FIG. 3 is a conceptual diagram illustrating an example test environment along with a block diagram of an example test system that may replay transactions within the test environment, in accordance with one or more aspects of the present disclosure.

FIG. 4 is a flow diagram illustrating an example process for testing and evaluating the behavior and performance of a computing system in accordance with one or more aspects of the present disclosure.

FIG. 5 illustrates example extract data generated by an example transaction capture system as a result of processing transaction data captured within an example production environment, in accordance with one or more aspects of the present disclosure.

FIG. 6 is a flow diagram illustrating operations performed by an example system in accordance with one or more aspects of the present disclosure.

DETAILED DESCRIPTION

FIG. 1 is a conceptual diagram illustrating an example production environment and an example test environment that may be used for testing source code to be deployed within the production environment, in accordance with one or more aspects of the present disclosure. FIG. 1 illustrates one example implementation of system 100. Other implementations of system 100 may be appropriate in other instances. Such implementations may include a subset of the components included in the example of FIG. 1 and/or may include additional components not shown in FIG. 1.

In the example of FIG. 1, system 100 includes one or more computing devices 110 in communication, via network 130, with production environment 150. Computing devices 110 may include computing device 110A through computing device 110N (collectively referred to as “computing devices 110”). As used in FIG. 1, “N” represents any number, so that “computing device 110A through computing device 110N” represents any number of computing devices 110. FIG. 1 further includes transaction capture system 200, private network 190, development environment 250, and test environment 350.

In the example of FIG. 1, production environment 150 includes firewall 140, network monitor 154, load balancer 156, one or more production application servers 160, and one or more production data stores 170. Production application servers 160 may include production application server 160A through production application server 160N (collectively referred to as “production application servers 160” and representing any number of production application servers 160). Similarly, production data stores 170 may include production data store 170A through production data store 170N (collectively referred to as “production data stores 170” and representing any number of production data stores 170). Test environment 350 includes test system 300, network monitor 354, load balancer 356, application server 360A through application server 360N, and data store 370A through data store 370N. Again, “application servers 360” and “test environment data stores 370” represent any number of application servers 360 and test environment data stores 370, respectively.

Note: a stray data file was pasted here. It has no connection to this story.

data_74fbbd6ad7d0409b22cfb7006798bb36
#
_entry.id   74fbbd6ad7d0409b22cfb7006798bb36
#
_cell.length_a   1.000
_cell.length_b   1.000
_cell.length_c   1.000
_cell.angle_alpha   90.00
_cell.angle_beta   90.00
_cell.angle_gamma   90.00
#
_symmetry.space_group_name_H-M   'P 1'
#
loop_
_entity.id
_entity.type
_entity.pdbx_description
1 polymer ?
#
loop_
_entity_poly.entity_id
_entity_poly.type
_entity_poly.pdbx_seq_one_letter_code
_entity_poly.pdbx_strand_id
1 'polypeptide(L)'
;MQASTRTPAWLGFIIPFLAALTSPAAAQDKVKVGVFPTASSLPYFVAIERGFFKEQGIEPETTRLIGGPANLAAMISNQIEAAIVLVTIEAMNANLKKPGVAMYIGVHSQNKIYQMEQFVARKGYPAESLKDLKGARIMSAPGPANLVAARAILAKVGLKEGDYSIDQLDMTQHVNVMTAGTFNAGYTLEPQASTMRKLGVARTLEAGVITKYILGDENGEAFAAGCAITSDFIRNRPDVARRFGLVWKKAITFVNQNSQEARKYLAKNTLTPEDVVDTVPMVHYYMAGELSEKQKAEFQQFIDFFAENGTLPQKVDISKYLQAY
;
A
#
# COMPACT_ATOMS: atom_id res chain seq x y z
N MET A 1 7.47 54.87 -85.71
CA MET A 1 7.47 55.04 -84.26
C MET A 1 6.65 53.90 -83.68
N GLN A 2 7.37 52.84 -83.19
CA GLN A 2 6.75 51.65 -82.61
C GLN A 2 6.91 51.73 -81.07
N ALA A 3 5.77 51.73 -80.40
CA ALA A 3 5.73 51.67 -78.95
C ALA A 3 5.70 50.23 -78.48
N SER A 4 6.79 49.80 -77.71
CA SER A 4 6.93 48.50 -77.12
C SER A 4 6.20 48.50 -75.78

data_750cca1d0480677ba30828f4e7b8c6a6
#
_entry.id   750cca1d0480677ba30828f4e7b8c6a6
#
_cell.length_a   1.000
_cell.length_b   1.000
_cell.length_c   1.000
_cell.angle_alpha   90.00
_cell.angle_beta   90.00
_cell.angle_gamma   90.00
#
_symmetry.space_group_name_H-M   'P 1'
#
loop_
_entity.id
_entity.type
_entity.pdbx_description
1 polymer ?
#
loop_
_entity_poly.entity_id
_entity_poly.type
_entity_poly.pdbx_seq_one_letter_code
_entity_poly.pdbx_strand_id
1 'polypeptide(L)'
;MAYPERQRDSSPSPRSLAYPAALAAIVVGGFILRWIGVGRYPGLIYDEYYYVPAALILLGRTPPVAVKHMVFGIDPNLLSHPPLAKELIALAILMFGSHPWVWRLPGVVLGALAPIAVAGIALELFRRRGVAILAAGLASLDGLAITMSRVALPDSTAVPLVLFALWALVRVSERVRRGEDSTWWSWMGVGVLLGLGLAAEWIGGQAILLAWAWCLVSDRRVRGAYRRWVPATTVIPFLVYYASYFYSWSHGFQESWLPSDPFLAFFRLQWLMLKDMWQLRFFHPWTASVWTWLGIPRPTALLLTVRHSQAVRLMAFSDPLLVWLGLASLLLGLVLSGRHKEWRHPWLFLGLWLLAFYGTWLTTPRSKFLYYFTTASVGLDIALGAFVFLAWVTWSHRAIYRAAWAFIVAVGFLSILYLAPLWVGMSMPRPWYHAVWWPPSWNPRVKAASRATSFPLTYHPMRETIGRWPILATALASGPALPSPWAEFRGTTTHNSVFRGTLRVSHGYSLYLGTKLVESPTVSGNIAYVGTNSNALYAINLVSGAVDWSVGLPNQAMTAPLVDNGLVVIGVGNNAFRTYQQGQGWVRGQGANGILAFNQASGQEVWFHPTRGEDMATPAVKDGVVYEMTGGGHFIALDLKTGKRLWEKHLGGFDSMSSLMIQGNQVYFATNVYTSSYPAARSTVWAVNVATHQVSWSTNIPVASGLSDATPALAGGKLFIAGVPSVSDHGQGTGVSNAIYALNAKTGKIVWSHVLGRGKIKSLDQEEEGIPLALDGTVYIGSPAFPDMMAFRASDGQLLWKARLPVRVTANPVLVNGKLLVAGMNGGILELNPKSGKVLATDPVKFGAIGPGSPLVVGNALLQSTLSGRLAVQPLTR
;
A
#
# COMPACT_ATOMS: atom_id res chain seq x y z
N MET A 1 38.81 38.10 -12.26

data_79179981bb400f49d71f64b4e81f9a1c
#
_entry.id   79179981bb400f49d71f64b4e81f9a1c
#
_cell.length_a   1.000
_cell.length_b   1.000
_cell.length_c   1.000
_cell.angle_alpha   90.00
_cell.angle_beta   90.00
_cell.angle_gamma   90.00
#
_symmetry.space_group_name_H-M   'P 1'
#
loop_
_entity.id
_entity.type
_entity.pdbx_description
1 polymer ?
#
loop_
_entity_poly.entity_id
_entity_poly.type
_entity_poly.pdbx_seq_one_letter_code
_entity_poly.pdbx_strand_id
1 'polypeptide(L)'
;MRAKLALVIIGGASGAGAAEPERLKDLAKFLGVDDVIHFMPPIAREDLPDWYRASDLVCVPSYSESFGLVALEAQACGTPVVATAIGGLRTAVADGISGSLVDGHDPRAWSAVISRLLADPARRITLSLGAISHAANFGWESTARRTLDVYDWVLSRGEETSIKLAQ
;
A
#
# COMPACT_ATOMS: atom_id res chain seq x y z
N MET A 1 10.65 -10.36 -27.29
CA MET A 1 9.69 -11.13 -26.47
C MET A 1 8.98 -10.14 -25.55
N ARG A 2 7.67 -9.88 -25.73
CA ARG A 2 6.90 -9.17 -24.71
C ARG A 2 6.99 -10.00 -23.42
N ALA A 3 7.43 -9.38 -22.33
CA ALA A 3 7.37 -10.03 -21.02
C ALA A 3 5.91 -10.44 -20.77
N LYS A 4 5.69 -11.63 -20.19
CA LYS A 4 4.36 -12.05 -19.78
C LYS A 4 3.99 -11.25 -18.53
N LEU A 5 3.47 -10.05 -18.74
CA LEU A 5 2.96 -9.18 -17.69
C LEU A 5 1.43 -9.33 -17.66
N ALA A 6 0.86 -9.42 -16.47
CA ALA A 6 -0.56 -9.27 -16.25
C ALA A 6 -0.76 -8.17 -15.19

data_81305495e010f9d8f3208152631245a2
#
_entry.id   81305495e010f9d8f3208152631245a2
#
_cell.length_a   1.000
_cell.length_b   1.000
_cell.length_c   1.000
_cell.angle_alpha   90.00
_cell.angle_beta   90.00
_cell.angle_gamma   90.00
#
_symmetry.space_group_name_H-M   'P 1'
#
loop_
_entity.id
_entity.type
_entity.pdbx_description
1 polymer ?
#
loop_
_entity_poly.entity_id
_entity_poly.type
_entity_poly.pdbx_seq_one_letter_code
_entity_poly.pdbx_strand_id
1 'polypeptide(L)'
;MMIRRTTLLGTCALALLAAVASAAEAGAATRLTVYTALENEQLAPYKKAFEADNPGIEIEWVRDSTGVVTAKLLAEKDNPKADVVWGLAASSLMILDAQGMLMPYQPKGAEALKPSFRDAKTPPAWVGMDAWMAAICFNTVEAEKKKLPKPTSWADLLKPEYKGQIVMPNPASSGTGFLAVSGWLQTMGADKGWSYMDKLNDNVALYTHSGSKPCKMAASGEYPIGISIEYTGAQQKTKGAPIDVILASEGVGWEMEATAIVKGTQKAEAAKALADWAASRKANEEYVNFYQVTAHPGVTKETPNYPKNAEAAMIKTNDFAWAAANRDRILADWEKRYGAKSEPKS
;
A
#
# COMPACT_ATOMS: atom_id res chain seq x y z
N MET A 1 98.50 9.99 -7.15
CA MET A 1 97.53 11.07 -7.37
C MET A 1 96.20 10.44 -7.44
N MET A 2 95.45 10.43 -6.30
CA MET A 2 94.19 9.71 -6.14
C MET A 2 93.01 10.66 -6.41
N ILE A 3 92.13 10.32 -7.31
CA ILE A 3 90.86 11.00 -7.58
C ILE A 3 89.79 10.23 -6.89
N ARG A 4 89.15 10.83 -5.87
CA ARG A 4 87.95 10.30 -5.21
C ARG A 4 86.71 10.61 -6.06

Although functions and operations described in connection with system 100 of FIG. 1 may be illustrated as being distributed across multiple devices in FIG. 1, in other examples, the features and techniques attributed to one or more devices in FIG. 1 may be performed internally, by local components of one or more of such devices. Similarly, one or more of such devices may include certain components and perform various techniques that may otherwise be attributed in the description herein to one or more other devices. Further, certain operations, techniques, features, and/or functions may be described in connection with FIG. 1 or otherwise as performed by specific components, devices, and/or modules. In other examples, such operations, techniques, features, and/or functions may be performed by other components, devices, or modules. Accordingly, some operations, techniques, features, and/or functions attributed to one or more components, devices, or modules may be attributed to other components, devices, and/or modules, even if not specifically described herein in such a manner. For example, functionality provided by transaction capture system 200 and test system 300 may, in some examples, be provided by a single system.

Each of computing devices 110 may be implemented as any suitable computing system, such as a mobile, non-mobile, wearable, and/or non-wearable computing device. Each of computing devices 110 may represent a device that performs operations described herein as the result of instructions, stored on a computer-readable storage medium, executing on one or more processors. The instructions may be in the form of software stored on one or more local or remote computer readable storage devices. In other examples, one or more of computing devices 110 may perform operations using hardware, firmware, or a mixture of hardware, software, and firmware residing in and/or executing at each of computing devices 110.

One or more of computing devices 110 may represent a smart phone, a tablet computer, a computerized watch, a computerized glove or gloves, a personal digital assistant, a virtual assistant, a gaming system, a media player, an e-book reader, a television or television platform, a bicycle, automobile, or navigation, information and/or entertainment system for a bicycle, automobile or other vehicle, a laptop or notebook computer, a desktop computer, or any other type of wearable, non-wearable, mobile, or non-mobile computing device that may perform operations in accordance with one or more aspects of the present disclosure. Further, although computing devices 110 may each be a stand-alone device, computing devices 110 may, generally, take any of a number of different forms. For example, one or more of computing devices 110 may be implemented through multiple devices and/or systems. In another example, one or more computing devices 110 may be, or may be part of, any component, device, or system that includes a processor or other suitable computing environment for processing information or executing software instructions. Also, although one or more of computing devices 110 may be illustrated in FIG. 1 as similar devices, one or more of computing devices 110 may be different from others, and may be implemented using widely diverse hardware, software, and other components.